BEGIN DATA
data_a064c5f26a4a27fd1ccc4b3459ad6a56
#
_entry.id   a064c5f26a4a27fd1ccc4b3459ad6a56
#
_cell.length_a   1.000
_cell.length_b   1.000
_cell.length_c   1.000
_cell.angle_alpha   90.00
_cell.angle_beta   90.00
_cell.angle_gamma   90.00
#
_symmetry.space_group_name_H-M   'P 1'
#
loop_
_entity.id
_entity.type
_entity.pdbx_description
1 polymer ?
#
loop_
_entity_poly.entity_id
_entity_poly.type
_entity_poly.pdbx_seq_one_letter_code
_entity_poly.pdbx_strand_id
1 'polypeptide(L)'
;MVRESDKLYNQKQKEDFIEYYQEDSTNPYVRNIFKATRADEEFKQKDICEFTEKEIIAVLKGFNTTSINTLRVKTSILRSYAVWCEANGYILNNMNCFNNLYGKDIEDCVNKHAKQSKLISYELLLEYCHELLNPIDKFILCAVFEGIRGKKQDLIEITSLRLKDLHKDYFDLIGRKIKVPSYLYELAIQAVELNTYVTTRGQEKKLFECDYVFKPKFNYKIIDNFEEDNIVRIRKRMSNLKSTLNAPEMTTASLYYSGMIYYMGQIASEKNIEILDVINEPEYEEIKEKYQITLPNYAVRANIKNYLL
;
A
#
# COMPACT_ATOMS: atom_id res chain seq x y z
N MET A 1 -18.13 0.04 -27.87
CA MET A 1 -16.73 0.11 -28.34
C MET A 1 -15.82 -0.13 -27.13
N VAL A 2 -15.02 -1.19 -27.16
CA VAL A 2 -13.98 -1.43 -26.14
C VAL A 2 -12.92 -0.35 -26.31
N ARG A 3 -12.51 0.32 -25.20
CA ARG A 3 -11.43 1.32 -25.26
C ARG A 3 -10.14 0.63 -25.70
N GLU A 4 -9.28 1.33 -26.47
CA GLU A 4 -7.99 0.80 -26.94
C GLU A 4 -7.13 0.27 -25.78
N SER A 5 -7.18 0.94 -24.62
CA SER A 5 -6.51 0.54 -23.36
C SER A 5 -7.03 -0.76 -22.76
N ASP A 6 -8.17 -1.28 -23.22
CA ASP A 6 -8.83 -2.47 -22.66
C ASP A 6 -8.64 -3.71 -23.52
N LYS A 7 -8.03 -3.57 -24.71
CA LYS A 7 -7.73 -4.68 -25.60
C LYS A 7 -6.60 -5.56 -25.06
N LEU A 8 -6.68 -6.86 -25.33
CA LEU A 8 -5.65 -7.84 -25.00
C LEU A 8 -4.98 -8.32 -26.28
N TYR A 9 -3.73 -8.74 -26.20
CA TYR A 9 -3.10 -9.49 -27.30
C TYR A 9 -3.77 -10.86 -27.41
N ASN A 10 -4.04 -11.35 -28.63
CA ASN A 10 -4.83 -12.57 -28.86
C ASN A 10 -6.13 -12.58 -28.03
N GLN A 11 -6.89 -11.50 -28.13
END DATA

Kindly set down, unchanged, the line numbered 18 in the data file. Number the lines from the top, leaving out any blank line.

1 polymer ?